Research of Axel Boldt

Representation theory

I have worked on the representation theory of finite dimensional algebras. Algebras are vectorspaces in which you can multiply elements; the simplest example of an algebra is given by the set of all n-by-n matrices over a field (e.g. over the real numbers). A representation of an algebra is a homomorphism (a map that respects addition, scalar multiplication and algebra multiplication) of that algebra to a matrix algebra. The idea is to understand and classify algebras by means of their representations.

In my Diplomarbeit, written 1992 under Prof. Helmut Lenzing at the University of Paderborn, I developed a reduction formula for the characteristic polynomial of the Coxeter transformation of a path algebra and translated it into a MAPLE program. The detailed description and explanation as well as the estimation of the complexity of the program is contained in the Diplomarbeit.

Later I extended the results of the Diplomarbeit to quivers with relations and wrote an article titled "Methods to Determine Coxeter Polynomials" which has been published in the Journal for Linear Algebra and its Applications 230 (1995), p.151-164.

In August 96, I finished writing a paper with Martha Takane from UNAM, Mexico City, about Coxeterpolynomials of unicyclic quivers. It has since been published under the title "The spectral classes of unicyclic graphs" in the Journal for Pure and Applied Algebra 133 (1998), no. 1-2, p.39-49.

My Ph.D. thesis, written under the direction of Prof. Birge Huisgen Zimmermann at the Math Department of the University of California at Santa Barbara, was finished in May 1996. It deals with uniserial modules over finite dimensional algebras, especially their patterns in the Auslander-Reiten quiver. It also contains the work on Coxeter polynomials.

A joint article with Ahmad Mojiri from the University of Ottawa containing some results about Auslander-Reiten sequences involving uniserial modules was finished in February 2004. The preprint is available. It has since been published (with some modifications) as "On uniserial modules in the Auslander-Reiten quiver", Journal of Algebra, Volume 319, Issue 5, 1 March 2008, Pages 1825-1850.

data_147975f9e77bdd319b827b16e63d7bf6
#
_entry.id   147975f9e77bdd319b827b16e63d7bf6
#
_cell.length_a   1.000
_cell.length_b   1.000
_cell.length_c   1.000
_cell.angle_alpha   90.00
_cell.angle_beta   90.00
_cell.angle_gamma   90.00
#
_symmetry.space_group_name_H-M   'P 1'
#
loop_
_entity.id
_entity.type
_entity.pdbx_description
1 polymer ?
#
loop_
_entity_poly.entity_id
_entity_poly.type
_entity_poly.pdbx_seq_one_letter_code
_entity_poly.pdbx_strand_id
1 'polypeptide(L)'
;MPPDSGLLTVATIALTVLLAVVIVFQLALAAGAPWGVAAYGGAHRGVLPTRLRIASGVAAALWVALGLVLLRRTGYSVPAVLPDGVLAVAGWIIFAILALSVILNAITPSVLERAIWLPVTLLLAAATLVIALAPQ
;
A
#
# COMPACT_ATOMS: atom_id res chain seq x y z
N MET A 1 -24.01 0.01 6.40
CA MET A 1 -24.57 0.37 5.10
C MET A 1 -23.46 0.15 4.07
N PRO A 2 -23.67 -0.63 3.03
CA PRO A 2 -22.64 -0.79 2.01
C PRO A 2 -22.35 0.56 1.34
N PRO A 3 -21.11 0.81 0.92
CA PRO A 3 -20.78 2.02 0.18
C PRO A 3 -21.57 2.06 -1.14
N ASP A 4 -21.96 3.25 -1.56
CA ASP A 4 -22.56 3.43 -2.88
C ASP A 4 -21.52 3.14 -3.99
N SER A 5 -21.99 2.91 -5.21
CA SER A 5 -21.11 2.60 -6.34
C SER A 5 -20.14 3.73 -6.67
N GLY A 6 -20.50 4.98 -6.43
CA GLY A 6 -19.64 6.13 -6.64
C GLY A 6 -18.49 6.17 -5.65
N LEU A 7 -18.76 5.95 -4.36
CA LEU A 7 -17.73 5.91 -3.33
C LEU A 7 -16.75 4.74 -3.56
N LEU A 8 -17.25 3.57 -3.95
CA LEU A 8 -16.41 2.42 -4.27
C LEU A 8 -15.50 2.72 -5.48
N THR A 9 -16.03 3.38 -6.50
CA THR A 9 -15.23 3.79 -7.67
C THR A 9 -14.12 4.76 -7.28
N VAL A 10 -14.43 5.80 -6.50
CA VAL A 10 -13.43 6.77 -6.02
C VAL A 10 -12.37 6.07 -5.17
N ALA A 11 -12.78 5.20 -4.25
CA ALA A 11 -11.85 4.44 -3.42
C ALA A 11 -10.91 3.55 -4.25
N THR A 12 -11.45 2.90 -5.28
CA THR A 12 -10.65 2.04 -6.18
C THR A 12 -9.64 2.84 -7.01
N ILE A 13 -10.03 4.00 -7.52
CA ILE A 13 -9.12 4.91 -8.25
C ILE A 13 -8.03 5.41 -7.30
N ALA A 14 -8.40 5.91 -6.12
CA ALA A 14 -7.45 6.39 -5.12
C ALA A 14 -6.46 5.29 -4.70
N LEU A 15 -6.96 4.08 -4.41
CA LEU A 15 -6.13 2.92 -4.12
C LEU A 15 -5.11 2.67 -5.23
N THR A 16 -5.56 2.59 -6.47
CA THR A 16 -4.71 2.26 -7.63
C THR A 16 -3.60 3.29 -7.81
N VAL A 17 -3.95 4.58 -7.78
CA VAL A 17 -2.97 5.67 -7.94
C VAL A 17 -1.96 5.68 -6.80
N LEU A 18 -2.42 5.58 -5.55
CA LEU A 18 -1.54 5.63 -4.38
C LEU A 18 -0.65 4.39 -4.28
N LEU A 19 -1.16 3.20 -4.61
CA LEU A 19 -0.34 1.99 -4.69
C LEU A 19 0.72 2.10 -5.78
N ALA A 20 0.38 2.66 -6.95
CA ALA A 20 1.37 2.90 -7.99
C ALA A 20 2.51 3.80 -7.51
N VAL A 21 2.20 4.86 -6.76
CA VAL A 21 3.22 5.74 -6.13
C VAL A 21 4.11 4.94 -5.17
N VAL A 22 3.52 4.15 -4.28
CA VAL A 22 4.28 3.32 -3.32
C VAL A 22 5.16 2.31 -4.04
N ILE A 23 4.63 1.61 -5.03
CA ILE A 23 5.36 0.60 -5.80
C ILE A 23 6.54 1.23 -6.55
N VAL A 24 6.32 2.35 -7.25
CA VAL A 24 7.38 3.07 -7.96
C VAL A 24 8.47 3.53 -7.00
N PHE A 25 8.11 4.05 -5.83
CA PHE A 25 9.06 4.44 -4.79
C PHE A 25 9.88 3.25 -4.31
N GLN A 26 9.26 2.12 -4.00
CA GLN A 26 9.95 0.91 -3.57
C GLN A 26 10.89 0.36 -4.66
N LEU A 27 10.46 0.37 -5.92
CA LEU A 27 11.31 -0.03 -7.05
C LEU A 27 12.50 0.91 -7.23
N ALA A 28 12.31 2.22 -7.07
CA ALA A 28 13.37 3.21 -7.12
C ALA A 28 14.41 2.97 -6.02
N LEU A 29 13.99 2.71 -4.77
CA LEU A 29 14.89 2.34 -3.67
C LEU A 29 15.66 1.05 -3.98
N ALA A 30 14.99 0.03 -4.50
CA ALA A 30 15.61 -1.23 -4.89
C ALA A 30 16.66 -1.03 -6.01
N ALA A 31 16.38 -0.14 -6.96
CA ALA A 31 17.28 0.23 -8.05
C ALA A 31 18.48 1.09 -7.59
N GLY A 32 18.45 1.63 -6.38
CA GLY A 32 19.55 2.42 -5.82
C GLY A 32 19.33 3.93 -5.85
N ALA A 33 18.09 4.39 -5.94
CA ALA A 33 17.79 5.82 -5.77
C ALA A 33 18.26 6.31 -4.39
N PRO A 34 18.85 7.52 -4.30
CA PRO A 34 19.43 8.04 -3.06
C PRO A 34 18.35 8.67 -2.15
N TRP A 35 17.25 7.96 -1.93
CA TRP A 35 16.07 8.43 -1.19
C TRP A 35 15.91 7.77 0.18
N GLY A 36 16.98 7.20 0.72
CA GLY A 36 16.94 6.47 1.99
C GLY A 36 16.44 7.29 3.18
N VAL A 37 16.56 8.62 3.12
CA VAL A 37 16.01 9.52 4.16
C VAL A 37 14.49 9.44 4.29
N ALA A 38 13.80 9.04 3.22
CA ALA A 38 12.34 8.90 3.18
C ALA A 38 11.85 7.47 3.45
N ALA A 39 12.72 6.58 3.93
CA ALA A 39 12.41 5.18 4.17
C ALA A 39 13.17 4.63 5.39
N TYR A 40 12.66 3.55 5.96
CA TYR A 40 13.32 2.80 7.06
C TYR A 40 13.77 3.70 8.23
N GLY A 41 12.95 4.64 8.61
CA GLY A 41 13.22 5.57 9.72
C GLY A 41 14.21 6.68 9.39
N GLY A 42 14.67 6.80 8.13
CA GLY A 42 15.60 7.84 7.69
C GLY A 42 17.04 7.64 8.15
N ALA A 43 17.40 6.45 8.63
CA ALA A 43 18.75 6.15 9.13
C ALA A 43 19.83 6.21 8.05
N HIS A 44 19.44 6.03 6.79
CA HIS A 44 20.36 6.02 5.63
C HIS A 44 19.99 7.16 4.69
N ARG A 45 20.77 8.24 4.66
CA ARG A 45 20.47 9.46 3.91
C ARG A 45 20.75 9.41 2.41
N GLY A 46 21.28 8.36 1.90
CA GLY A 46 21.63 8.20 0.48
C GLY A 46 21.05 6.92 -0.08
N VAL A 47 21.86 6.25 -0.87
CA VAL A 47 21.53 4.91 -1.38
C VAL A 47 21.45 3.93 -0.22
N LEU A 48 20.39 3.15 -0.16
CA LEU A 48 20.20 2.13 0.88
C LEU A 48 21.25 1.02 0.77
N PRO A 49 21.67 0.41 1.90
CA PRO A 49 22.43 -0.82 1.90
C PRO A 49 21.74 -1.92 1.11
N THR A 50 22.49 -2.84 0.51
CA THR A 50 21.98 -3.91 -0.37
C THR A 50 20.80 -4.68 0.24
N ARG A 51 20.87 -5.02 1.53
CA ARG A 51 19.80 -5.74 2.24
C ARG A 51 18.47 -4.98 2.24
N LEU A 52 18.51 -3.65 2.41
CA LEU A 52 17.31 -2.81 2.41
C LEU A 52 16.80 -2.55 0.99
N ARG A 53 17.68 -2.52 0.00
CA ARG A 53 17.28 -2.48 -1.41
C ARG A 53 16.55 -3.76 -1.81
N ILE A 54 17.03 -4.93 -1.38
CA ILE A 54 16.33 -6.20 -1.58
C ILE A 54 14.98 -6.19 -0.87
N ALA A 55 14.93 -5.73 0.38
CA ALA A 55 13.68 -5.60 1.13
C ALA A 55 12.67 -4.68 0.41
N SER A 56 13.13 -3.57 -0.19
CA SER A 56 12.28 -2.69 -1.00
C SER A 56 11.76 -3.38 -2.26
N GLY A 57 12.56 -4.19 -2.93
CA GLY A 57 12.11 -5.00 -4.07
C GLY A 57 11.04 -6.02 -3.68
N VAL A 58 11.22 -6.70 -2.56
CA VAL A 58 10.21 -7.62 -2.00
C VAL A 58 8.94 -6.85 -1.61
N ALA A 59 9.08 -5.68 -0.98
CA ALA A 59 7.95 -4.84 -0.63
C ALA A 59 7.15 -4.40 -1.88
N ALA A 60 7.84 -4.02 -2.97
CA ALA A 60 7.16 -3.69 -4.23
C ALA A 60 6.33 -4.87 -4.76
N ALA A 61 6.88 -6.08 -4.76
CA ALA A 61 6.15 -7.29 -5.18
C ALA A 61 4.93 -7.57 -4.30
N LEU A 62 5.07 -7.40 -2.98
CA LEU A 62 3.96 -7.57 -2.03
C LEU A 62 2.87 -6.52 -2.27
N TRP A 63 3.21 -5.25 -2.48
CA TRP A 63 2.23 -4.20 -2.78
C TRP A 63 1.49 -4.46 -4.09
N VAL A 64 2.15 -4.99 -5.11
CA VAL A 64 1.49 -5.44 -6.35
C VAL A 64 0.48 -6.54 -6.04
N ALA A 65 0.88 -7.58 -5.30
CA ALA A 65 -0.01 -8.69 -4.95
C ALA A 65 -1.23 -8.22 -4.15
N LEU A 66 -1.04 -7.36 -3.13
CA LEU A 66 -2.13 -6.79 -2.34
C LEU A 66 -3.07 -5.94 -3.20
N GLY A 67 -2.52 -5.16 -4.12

Real analysis

I have also worked with Craig Calcaterra and Michael Green from Metropolitan State University, Saint Paul on some problems in analysis.

The first article deals with metric coordinate systems (a distinguished set of points of a metric space so that every other point can be uniquely identified by the set of distances to the given points) and the solvability of continuous dynamical systems specified in these coordinates. A preprint is available. The article was published as "Metric Coordinate Systems" in Communications in Mathematical Analysis, Volume 6, Number 2, Pages 79-108, February 2009.

With Craig Calcaterra, I generalized the well-known flow-box theorem from differential geometry to Lipschitz continuous vector fields on Banach spaces. A preprint is available; it has since been published as "Lipschitz Flow-box Theorem" in the Journal of Mathematical Analysis and Applications 338 (2008), p. 1108-1115.

Craig Calcaterra and I also prepared the preprint Approximating with Gaussians (2008), in which we show that linear combinations of translations of the Gaussian function exp(-x2) are dense in the space of square-integrable functions on the reals. This result entails that low-frequency trigonometric functions are also dense in a certain sense.


With Michael Janich, I wrote the preprint A Global Physician-Oriented Medical Information System (2008), a proposal for an internet-based system that would allow the world's physicians to obtain free diagnostic assistance and treatment recommendations, and would make the aggregate outcome data available to medical researchers. This proposal was submitted to Google's $10 million Project 10100. It was also submitted for publication to the journal Computers in Biology and Medicine but rejected.

I wrote the article Extending to Achieve Open Peer Review (2010), outlining a simple extension to the preprint archive. This proposed extension would allow us to establish an open peer review and open publishing process in the sciences. It was published in the Journal of Scholarly Publishing, Voluume 42, Number 2 (January 2011), pp. 238-242.

Last Change: 24-Feb-2011
Axel Boldt <>